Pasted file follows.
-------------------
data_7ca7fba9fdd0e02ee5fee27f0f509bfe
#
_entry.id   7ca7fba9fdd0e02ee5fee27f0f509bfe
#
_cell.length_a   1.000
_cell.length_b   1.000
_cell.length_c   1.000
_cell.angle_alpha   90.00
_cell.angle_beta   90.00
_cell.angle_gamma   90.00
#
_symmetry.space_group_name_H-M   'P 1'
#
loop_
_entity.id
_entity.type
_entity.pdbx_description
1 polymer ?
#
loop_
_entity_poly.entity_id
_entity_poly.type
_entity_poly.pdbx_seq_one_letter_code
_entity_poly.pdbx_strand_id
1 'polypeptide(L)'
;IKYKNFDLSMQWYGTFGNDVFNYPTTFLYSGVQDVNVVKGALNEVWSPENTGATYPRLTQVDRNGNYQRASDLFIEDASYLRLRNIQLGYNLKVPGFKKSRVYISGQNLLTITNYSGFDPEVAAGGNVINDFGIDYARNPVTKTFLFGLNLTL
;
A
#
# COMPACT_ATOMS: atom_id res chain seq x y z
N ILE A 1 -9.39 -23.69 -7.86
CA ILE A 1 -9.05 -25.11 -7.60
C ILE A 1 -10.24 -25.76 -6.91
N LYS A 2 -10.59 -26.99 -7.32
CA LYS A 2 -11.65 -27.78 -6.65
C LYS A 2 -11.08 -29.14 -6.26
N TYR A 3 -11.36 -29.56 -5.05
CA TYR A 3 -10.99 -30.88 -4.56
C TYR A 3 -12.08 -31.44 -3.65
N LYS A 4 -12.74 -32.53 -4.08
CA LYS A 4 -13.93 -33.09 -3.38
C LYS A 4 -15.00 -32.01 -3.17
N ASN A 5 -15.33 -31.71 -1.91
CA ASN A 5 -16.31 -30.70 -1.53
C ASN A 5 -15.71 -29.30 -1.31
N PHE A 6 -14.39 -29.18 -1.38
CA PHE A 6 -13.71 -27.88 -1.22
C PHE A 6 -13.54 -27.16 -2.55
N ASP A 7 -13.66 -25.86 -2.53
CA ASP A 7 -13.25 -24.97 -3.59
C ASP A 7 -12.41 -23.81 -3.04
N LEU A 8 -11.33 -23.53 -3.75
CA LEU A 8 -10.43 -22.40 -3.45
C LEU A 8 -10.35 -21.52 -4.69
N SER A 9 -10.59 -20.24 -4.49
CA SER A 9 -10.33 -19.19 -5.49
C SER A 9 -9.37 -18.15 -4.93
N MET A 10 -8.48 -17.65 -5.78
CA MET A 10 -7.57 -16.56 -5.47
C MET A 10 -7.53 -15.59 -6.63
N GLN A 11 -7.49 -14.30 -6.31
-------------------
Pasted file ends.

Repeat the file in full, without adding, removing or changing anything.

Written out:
data_7ca7fba9fdd0e02ee5fee27f0f509bfe
#
_entry.id   7ca7fba9fdd0e02ee5fee27f0f509bfe
#
_cell.length_a   1.000
_cell.length_b   1.000
_cell.length_c   1.000
_cell.angle_alpha   90.00
_cell.angle_beta   90.00
_cell.angle_gamma   90.00
#
_symmetry.space_group_name_H-M   'P 1'
#
loop_
_entity.id
_entity.type
_entity.pdbx_description
1 polymer ?
#
loop_
_entity_poly.entity_id
_entity_poly.type
_entity_poly.pdbx_seq_one_letter_code
_entity_poly.pdbx_strand_id
1 'polypeptide(L)'
;IKYKNFDLSMQWYGTFGNDVFNYPTTFLYSGVQDVNVVKGALNEVWSPENTGATYPRLTQVDRNGNYQRASDLFIEDASYLRLRNIQLGYNLKVPGFKKSRVYISGQNLLTITNYSGFDPEVAAGGNVINDFGIDYARNPVTKTFLFGLNLTL
;
A
#
# COMPACT_ATOMS: atom_id res chain seq x y z
N ILE A 1 -9.39 -23.69 -7.86
CA ILE A 1 -9.05 -25.11 -7.60
C ILE A 1 -10.24 -25.76 -6.91
N LYS A 2 -10.59 -26.99 -7.32
CA LYS A 2 -11.65 -27.78 -6.65
C LYS A 2 -11.08 -29.14 -6.26
N TYR A 3 -11.36 -29.56 -5.05
CA TYR A 3 -10.99 -30.88 -4.56
C TYR A 3 -12.08 -31.44 -3.65
N LYS A 4 -12.74 -32.53 -4.08
CA LYS A 4 -13.93 -33.09 -3.38
C LYS A 4 -15.00 -32.01 -3.17
N ASN A 5 -15.33 -31.71 -1.91
CA ASN A 5 -16.31 -30.70 -1.53
C ASN A 5 -15.71 -29.30 -1.31
N PHE A 6 -14.39 -29.18 -1.38
CA PHE A 6 -13.71 -27.88 -1.22
C PHE A 6 -13.54 -27.16 -2.55
N ASP A 7 -13.66 -25.86 -2.53
CA ASP A 7 -13.25 -24.97 -3.59
C ASP A 7 -12.41 -23.81 -3.04
N LEU A 8 -11.33 -23.53 -3.75
CA LEU A 8 -10.43 -22.40 -3.45
C LEU A 8 -10.35 -21.52 -4.69
N SER A 9 -10.59 -20.24 -4.49
CA SER A 9 -10.33 -19.19 -5.49
C SER A 9 -9.37 -18.15 -4.93
N MET A 10 -8.48 -17.65 -5.78
CA MET A 10 -7.57 -16.56 -5.47
C MET A 10 -7.53 -15.59 -6.63
N GLN A 11 -7.49 -14.30 -6.31